The Chiang Mai Thailand Loi Krathong Festival
Nov. 11 - 14, 2019 "Yee Ping"
Loi Krathong has an unequaled charm and
mystique, whether it is celebrated on a grand
scale in a major city or quietly in a small village, but for a
truly breathtaking experience, the north of Thailand is the
place to go.
This festival is held on the night of the 12th full moon of
the year (in 2018 is Novemberr 23) in most of the countries
where it is celebrated, except in Laos, where it coincides
with the 11th full moon at the end of the rains retreat, the
Buddhist Lent. In many of the Thai provinces facing Laos
across the Mekong River, there may also be a major festival of
floating lights at that time, such as Nakhon Phanom's
spectacular Lai Rua Fai (many illuminated boats). Loy Krathong
may have originally been timed to coincide with the end of the
life-giving rains, as a kind of harvest festival giving thanks
for the abundance of the crop now filling the granaries and
wishing for further bounty in the year to come. There is also
a great deal of symbolism involved in the floating away of the
Krathong, representing a cleansing of sins.
Loi Krathong has an unequalled charm and mystique, whether
it is celebrated on a grand scale in a major city or quietly
in a small village of just a few rude huts, but for a truly
breathtaking experience, the north of Thailand is the place to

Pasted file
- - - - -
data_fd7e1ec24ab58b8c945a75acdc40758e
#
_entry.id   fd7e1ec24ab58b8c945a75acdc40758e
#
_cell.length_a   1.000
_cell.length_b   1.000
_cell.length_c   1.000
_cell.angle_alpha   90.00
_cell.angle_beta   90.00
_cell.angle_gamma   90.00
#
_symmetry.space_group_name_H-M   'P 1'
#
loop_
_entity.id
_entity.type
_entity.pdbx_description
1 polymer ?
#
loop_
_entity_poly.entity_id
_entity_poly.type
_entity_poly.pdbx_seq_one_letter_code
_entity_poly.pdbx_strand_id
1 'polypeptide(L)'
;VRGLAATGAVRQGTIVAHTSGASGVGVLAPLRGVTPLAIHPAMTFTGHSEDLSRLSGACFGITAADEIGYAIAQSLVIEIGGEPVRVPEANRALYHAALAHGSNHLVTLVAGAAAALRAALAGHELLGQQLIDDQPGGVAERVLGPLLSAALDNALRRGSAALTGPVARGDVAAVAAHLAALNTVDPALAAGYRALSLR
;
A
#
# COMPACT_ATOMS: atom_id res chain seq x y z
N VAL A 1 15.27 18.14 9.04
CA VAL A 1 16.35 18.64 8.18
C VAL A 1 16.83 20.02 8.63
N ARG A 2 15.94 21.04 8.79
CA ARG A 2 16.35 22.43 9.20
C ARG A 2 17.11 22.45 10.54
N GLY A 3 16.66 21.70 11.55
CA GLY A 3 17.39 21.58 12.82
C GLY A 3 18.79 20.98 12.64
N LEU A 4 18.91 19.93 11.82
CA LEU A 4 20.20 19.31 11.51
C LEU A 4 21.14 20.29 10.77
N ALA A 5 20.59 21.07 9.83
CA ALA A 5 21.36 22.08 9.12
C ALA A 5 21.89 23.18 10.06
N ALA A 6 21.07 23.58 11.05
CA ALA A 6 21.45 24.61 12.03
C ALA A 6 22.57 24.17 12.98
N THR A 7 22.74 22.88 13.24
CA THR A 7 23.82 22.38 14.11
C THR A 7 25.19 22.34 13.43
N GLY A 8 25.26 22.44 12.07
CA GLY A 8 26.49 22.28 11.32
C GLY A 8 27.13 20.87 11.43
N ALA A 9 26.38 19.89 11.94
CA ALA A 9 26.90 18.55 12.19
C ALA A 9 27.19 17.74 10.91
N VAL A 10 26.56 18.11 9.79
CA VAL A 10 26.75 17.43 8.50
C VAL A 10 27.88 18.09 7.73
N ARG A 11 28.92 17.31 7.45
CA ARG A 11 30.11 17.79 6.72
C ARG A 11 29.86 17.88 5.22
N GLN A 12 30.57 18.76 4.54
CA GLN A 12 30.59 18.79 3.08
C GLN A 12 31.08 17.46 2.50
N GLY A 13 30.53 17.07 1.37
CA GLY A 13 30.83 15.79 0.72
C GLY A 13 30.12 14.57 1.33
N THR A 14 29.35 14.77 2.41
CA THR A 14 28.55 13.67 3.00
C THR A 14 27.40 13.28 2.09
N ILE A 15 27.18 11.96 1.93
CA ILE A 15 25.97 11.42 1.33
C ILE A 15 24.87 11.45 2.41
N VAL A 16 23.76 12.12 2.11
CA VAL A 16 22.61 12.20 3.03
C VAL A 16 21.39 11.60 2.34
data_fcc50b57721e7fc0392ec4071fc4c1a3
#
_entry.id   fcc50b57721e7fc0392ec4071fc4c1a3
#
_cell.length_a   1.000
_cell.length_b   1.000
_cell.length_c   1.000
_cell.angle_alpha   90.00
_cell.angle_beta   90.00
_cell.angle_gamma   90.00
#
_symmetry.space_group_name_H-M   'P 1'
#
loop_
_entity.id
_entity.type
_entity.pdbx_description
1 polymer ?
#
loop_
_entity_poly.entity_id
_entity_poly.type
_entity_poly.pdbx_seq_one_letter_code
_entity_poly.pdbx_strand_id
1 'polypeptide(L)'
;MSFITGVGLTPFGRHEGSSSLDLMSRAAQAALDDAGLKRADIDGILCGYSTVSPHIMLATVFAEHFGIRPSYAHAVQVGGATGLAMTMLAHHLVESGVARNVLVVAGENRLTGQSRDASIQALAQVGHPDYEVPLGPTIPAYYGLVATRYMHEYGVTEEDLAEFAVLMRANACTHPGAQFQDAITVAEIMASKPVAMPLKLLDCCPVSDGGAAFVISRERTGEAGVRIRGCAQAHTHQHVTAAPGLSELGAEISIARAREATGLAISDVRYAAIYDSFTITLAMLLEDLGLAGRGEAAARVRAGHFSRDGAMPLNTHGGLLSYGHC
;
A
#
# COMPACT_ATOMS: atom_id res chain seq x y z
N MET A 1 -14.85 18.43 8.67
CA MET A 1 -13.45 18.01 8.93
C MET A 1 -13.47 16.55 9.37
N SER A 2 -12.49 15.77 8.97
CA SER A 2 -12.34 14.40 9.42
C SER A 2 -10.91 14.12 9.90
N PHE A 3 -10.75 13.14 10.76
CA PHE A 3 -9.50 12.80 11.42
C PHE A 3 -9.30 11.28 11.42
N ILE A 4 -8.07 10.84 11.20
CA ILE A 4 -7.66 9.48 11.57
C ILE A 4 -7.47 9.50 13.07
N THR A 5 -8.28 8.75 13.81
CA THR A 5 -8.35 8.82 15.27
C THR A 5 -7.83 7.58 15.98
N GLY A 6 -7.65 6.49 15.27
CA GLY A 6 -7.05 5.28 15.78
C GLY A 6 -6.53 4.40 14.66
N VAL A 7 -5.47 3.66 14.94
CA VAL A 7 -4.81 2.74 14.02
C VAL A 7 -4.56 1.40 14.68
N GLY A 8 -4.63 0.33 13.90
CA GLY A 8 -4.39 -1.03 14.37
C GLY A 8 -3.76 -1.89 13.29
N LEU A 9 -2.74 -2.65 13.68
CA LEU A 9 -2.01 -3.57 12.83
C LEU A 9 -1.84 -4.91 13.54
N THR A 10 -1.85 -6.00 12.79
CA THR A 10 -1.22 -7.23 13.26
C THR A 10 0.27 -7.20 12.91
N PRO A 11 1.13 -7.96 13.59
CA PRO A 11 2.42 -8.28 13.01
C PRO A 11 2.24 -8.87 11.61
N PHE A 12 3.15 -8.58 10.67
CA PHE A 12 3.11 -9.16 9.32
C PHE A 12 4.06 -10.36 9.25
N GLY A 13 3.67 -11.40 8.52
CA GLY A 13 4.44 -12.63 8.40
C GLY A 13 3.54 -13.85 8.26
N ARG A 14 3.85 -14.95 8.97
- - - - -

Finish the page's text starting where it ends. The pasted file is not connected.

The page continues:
go. Even from the end of Lent, the build-up starts with
firecrackers banging and booming in the night and, gradually,
there appear what seem to be moving orange stars in the sky.
As Loy Krathong itself nears, coconut frond archways spring up
at the gates of houses, earthen lamps glow in the night, and
paper streamers and lanterns appear everywhere.
With the rainy season gone, the night sky is clear and
coolness fills the air. On the night of Loy Krathong itself,
the full moon sails over the horizon into a sky filled with
light and sound, for the Lanna folk celebrate Loy Krathong in
three dimensions. Giant hot air balloons, called Kome Loy,
rise into the sky, their fires visible, like some galaxy of
orange stars, into the far distance. Traditional rockets known
as Bok Fai outdo the myriad of other fireworks crackling and
popping everywhere in the crisp night air. And beneath this
frenzy of noise and light, the gentle, quiet, and touching act
of floating (loy) one's Krathong.
The traditional months of Lanna are different from the rest
in Thailand, and Loy Krathong is always celebrated in Duan Yee
- the second month - and the period of the festival is called
Yee Peng. It is an important time with Krathong and a
different Buddhist ceremony, called Tang Tham Luang, falling
within this month. The decorations around houses and temples
come alive during Yee Peng with the Kome paper lanterns
glowing a host of bright colours. Walls surrounding compounds
are decorated with the earthen lamps called Phang Patit. The
number of these lamps must correspond with the total age of
all family members combined, and their flickering yellow
flames give warmth to the cool evening.
The Krathong are traditionally made from cut sections of